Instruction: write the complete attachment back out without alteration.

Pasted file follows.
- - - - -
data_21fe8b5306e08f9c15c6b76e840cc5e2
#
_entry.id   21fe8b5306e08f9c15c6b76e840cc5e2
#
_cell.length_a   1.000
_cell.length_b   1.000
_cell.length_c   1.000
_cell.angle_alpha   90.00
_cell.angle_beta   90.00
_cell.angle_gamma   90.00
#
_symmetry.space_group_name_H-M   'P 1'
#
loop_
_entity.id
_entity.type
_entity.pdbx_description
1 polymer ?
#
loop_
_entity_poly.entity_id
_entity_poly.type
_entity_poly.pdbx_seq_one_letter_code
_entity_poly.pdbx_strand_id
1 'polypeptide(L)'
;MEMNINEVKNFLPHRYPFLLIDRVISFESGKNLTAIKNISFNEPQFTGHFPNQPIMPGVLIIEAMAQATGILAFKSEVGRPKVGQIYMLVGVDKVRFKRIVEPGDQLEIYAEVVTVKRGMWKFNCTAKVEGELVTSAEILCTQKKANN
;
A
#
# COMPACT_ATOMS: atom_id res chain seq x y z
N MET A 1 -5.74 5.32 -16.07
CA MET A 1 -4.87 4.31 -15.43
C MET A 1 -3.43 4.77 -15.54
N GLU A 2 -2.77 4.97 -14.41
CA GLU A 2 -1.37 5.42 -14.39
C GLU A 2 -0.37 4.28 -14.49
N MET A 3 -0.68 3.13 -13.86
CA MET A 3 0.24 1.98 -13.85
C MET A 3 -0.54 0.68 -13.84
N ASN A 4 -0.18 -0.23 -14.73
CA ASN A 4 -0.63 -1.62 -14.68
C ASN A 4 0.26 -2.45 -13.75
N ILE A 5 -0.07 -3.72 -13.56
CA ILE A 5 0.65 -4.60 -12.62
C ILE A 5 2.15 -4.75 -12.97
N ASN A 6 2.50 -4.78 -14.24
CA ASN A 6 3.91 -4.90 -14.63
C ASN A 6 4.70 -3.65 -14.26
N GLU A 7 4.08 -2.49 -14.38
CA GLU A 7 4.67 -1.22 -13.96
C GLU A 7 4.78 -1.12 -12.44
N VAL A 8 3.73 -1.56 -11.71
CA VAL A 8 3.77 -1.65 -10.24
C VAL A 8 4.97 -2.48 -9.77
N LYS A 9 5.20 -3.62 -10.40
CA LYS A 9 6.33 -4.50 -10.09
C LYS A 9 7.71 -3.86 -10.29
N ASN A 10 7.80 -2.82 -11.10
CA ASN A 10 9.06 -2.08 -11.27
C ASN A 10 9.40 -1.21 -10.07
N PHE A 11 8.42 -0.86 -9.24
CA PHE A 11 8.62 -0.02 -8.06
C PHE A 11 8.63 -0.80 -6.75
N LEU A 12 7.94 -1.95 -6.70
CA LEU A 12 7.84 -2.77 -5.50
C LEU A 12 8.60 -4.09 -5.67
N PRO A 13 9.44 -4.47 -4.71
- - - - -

data_21fe8b5306e08f9c15c6b76e840cc5e2
#
_entry.id   21fe8b5306e08f9c15c6b76e840cc5e2
#
_cell.length_a   1.000
_cell.length_b   1.000
_cell.length_c   1.000
_cell.angle_alpha   90.00
_cell.angle_beta   90.00
_cell.angle_gamma   90.00
#
_symmetry.space_group_name_H-M   'P 1'
#
loop_
_entity.id
_entity.type
_entity.pdbx_description
1 polymer ?
#
loop_
_entity_poly.entity_id
_entity_poly.type
_entity_poly.pdbx_seq_one_letter_code
_entity_poly.pdbx_strand_id
1 'polypeptide(L)'
;MEMNINEVKNFLPHRYPFLLIDRVISFESGKNLTAIKNISFNEPQFTGHFPNQPIMPGVLIIEAMAQATGILAFKSEVGRPKVGQIYMLVGVDKVRFKRIVEPGDQLEIYAEVVTVKRGMWKFNCTAKVEGELVTSAEILCTQKKANN
;
A
#
# COMPACT_ATOMS: atom_id res chain seq x y z
N MET A 1 -5.74 5.32 -16.07
CA MET A 1 -4.87 4.31 -15.43
C MET A 1 -3.43 4.77 -15.54
N GLU A 2 -2.77 4.97 -14.41
CA GLU A 2 -1.37 5.42 -14.39
C GLU A 2 -0.37 4.28 -14.49
N MET A 3 -0.68 3.13 -13.86
CA MET A 3 0.24 1.98 -13.85
C MET A 3 -0.54 0.68 -13.84
N ASN A 4 -0.18 -0.23 -14.73
CA ASN A 4 -0.63 -1.62 -14.68
C ASN A 4 0.26 -2.45 -13.75
N ILE A 5 -0.07 -3.72 -13.56
CA ILE A 5 0.65 -4.60 -12.62
C ILE A 5 2.15 -4.75 -12.97
N ASN A 6 2.50 -4.78 -14.24
CA ASN A 6 3.91 -4.90 -14.63
C ASN A 6 4.70 -3.65 -14.26
N GLU A 7 4.08 -2.49 -14.38
CA GLU A 7 4.67 -1.22 -13.96
C GLU A 7 4.78 -1.12 -12.44
N VAL A 8 3.73 -1.56 -11.71
CA VAL A 8 3.77 -1.65 -10.24
C VAL A 8 4.97 -2.48 -9.77
N LYS A 9 5.20 -3.62 -10.40
CA LYS A 9 6.33 -4.50 -10.09
C LYS A 9 7.71 -3.86 -10.29
N ASN A 10 7.80 -2.82 -11.10
CA ASN A 10 9.06 -2.08 -11.27
C ASN A 10 9.40 -1.21 -10.07
N PHE A 11 8.42 -0.86 -9.24
CA PHE A 11 8.62 -0.02 -8.06
C PHE A 11 8.63 -0.80 -6.75
N LEU A 12 7.94 -1.95 -6.70
CA LEU A 12 7.84 -2.77 -5.50
C LEU A 12 8.60 -4.09 -5.67
N PRO A 13 9.44 -4.47 -4.71